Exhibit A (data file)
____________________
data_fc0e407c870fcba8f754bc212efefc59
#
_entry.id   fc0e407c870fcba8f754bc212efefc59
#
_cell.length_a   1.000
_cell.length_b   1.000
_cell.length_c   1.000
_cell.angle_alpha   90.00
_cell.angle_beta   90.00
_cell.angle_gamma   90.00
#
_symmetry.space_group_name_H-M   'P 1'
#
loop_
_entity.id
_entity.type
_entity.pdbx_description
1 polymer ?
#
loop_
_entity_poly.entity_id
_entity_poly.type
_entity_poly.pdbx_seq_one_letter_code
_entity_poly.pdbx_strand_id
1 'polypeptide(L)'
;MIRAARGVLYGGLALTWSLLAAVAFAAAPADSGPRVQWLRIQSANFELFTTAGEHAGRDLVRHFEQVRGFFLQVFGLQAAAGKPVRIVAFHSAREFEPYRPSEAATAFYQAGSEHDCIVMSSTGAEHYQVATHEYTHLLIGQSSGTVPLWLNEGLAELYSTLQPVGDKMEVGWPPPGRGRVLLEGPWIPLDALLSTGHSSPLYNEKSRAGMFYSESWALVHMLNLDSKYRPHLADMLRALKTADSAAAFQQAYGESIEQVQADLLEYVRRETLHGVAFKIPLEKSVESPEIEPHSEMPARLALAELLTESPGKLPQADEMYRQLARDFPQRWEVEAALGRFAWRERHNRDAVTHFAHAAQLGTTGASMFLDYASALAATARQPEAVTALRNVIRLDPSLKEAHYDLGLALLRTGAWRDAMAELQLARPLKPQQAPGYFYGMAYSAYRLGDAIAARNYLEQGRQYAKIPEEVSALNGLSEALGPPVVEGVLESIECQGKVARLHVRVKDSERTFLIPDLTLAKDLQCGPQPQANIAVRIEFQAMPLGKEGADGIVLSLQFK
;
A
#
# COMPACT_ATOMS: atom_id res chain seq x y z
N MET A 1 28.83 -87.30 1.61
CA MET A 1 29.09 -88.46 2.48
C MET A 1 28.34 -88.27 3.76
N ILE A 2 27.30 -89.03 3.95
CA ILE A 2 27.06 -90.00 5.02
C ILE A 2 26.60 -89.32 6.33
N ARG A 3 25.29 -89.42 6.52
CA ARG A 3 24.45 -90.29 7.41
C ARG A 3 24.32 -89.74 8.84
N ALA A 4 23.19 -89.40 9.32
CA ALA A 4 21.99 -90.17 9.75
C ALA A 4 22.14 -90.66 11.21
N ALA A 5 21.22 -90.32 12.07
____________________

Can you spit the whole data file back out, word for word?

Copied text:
data_fc0e407c870fcba8f754bc212efefc59
#
_entry.id   fc0e407c870fcba8f754bc212efefc59
#
_cell.length_a   1.000
_cell.length_b   1.000
_cell.length_c   1.000
_cell.angle_alpha   90.00
_cell.angle_beta   90.00
_cell.angle_gamma   90.00
#
_symmetry.space_group_name_H-M   'P 1'
#
loop_
_entity.id
_entity.type
_entity.pdbx_description
1 polymer ?
#
loop_
_entity_poly.entity_id
_entity_poly.type
_entity_poly.pdbx_seq_one_letter_code
_entity_poly.pdbx_strand_id
1 'polypeptide(L)'
;MIRAARGVLYGGLALTWSLLAAVAFAAAPADSGPRVQWLRIQSANFELFTTAGEHAGRDLVRHFEQVRGFFLQVFGLQAAAGKPVRIVAFHSAREFEPYRPSEAATAFYQAGSEHDCIVMSSTGAEHYQVATHEYTHLLIGQSSGTVPLWLNEGLAELYSTLQPVGDKMEVGWPPPGRGRVLLEGPWIPLDALLSTGHSSPLYNEKSRAGMFYSESWALVHMLNLDSKYRPHLADMLRALKTADSAAAFQQAYGESIEQVQADLLEYVRRETLHGVAFKIPLEKSVESPEIEPHSEMPARLALAELLTESPGKLPQADEMYRQLARDFPQRWEVEAALGRFAWRERHNRDAVTHFAHAAQLGTTGASMFLDYASALAATARQPEAVTALRNVIRLDPSLKEAHYDLGLALLRTGAWRDAMAELQLARPLKPQQAPGYFYGMAYSAYRLGDAIAARNYLEQGRQYAKIPEEVSALNGLSEALGPPVVEGVLESIECQGKVARLHVRVKDSERTFLIPDLTLAKDLQCGPQPQANIAVRIEFQAMPLGKEGADGIVLSLQFK
;
A
#
# COMPACT_ATOMS: atom_id res chain seq x y z
N MET A 1 28.83 -87.30 1.61
CA MET A 1 29.09 -88.46 2.48
C MET A 1 28.34 -88.27 3.76
N ILE A 2 27.30 -89.03 3.95
CA ILE A 2 27.06 -90.00 5.02
C ILE A 2 26.60 -89.32 6.33
N ARG A 3 25.29 -89.42 6.52
CA ARG A 3 24.45 -90.29 7.41
C ARG A 3 24.32 -89.74 8.84
N ALA A 4 23.19 -89.40 9.32
CA ALA A 4 21.99 -90.17 9.75
C ALA A 4 22.14 -90.66 11.21
N ALA A 5 21.22 -90.32 12.07